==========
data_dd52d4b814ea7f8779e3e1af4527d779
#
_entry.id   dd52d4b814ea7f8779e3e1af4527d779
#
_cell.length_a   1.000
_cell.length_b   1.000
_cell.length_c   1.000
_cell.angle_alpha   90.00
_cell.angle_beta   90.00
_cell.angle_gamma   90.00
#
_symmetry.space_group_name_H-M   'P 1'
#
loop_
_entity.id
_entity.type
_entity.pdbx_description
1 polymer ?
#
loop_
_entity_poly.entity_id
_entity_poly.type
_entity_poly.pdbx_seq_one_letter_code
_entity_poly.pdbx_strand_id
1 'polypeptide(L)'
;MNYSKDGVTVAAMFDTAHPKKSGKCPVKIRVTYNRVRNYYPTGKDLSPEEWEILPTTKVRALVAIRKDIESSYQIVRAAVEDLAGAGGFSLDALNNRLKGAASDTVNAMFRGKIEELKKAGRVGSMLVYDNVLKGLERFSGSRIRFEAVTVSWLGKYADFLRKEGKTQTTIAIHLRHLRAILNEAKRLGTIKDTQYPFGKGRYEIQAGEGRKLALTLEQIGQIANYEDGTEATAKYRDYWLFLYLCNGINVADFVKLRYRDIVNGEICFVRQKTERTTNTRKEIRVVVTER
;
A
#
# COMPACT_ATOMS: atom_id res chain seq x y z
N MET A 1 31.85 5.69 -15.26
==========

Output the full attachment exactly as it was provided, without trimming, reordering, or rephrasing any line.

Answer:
data_dd52d4b814ea7f8779e3e1af4527d779
#
_entry.id   dd52d4b814ea7f8779e3e1af4527d779
#
_cell.length_a   1.000
_cell.length_b   1.000
_cell.length_c   1.000
_cell.angle_alpha   90.00
_cell.angle_beta   90.00
_cell.angle_gamma   90.00
#
_symmetry.space_group_name_H-M   'P 1'
#
loop_
_entity.id
_entity.type
_entity.pdbx_description
1 polymer ?
#
loop_
_entity_poly.entity_id
_entity_poly.type
_entity_poly.pdbx_seq_one_letter_code
_entity_poly.pdbx_strand_id
1 'polypeptide(L)'
;MNYSKDGVTVAAMFDTAHPKKSGKCPVKIRVTYNRVRNYYPTGKDLSPEEWEILPTTKVRALVAIRKDIESSYQIVRAAVEDLAGAGGFSLDALNNRLKGAASDTVNAMFRGKIEELKKAGRVGSMLVYDNVLKGLERFSGSRIRFEAVTVSWLGKYADFLRKEGKTQTTIAIHLRHLRAILNEAKRLGTIKDTQYPFGKGRYEIQAGEGRKLALTLEQIGQIANYEDGTEATAKYRDYWLFLYLCNGINVADFVKLRYRDIVNGEICFVRQKTERTTNTRKEIRVVVTER
;
A
#
# COMPACT_ATOMS: atom_id res chain seq x y z
N MET A 1 31.85 5.69 -15.26